These together with other objects of the invention, along with the various features of novelty which characterize the invention, are pointed out with particularity in the claims annexed to and forming a part of this disclosure. For a better understanding of the invention, its operating advantages and the specific objects attained by its uses, reference should be had to the accompanying drawings and descriptive matter in which there is illustrated preferred embodiments of the invention.
The invention will be better understood and objects other than those set forth above will become apparent when consideration is given to the following detailed description thereof. Such description makes reference to the annexed drawings wherein:
FIG. 1 is a front elevation view of the plant watering and feeding stake comprising the present invention.
FIG. 2 is a perspective view of the invention.
FIG. 3 is a partial elevation view illustrating the tubular portion of the stake.
FIG. 4 is a front elevation view of a strap supporting ring forming a part of the present invention.
FIG. 5 is a top plan view of the strap supporting ring.
FIG. 6 is a detail view of a flexible plant holding strap forming a part of the present invention.
FIG. 7 is a partial elevation view illustrating the bottommost watering portion of the stake.
FIG. 8 is a side elevation view of the cap attachable to the topmost portion of the stake.
FIG. 9 is a top plan view of the cap.
With reference now to the drawings, and in particular to FIG. 1 thereof, a new and improved plant watering and feeding stake embodying the principles and concepts of the present invention and generally designated by the reference numeral 10 will be described.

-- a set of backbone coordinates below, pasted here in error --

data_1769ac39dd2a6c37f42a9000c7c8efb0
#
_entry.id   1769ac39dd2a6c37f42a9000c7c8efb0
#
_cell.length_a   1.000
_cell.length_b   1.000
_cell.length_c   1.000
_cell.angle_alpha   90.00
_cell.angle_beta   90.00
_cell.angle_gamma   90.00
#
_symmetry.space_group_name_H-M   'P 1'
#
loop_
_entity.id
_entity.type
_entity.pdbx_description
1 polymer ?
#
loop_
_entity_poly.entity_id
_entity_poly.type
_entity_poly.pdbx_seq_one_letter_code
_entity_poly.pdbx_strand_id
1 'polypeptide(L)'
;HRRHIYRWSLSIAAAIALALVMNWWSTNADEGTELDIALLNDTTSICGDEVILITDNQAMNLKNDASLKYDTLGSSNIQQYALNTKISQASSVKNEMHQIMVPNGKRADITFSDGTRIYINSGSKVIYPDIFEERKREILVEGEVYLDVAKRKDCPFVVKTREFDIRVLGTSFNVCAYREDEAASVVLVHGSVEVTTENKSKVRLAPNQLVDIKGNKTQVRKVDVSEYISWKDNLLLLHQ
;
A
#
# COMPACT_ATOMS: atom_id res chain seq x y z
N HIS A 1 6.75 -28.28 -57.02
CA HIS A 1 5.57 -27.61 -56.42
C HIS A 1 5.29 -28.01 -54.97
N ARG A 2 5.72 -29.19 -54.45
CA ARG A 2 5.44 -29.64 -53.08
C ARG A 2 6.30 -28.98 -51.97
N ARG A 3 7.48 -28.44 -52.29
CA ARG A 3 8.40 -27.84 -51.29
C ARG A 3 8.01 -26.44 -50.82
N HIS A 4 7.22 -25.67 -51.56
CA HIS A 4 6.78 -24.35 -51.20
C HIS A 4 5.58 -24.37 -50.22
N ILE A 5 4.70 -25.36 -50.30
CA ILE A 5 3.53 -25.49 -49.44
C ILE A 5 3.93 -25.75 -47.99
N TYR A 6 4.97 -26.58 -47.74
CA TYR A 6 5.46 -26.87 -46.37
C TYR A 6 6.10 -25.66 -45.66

More specifically, it will be noted that the plant watering and feeding stake 10 essentially comprises a hollow tubular plastic member 12 that is positionable in the ground 14 next to a plant 16, such as a tomato plant or the like, so as to perform a plant supporting function. The stake 12 includes at least one slidable plant supporting strap assembly 18, which will be subsequently described in greater detail, and a snap-on cap 20 which facilitates a filling of the tube 12 with liquid fertilizer. Further, the stake 12 includes an integral or otherwise separably attached foot depressor 22, and a plurality of apertures 24 which communicate with the interior hollow portion of the stake. The apertures 24 permit the gravity feed of water and liquid fertilizer from the stake into the soil 14 around the plant 16.
With reference to the construction of the plant supporting strap assembly 18, reference is next made to FIGS. 2 and 3 of the drawings wherein it can be seen that the tubular stake 12 may include a pair of symmetrical, oppositely disposed grooves 26, 28 positioned along an axial length of the exterior surface of the tube 12. The strap assembly 18 is designed to slidably move up and down along the stake 12 with such movement being guided by the grooves 26, 28. In this regard. FIGS. 4 and 5 illustrate the construction of a strap supporting ring 30 to which a flexible plant supporting strap 31 may be selectively attached. The ring 30 is of a circular design, and includes a pair of oppositely disposed, inwardly extending detents 32, 34 which are respectively slidably positionable within the grooves 26, 28. These detents 32, 34, which are integrally a part of the ring 30, serve to prevent a rotation of the ring around the sake 12, as well as to guide the up and down movement of the plant supporting strap 31 relative to the stake.
As further illustrated in FIGS. 4 and 5, the ring 30 includes a pair of oppositely disposed, outwardly extending detents 36, 38 which are integrally a part of the ring and which include bulbous ends for facilitating a snap fit of the plant supporting strap 31 thereto. In this regard, reference is made to FIG. 6 of the drawings wherein a detail view of a flexible plant supporting strap 31 is illustrated. In this connection, the strap 31 may be formed of a flexible plastic and should include a plurality of through-extending apertures 33 spaced along an axial length thereof, with such apertures being of a diameter slightly less than the diameter of the bulbous ends associated with the detents 36, 38, whereby the flexible strap may be snap fitted over the detents. As such, a strap 31 may be adjustably fitted to a ring 30 at a preselected size to accommodate the positioning of a plant 16 next to the stake 12.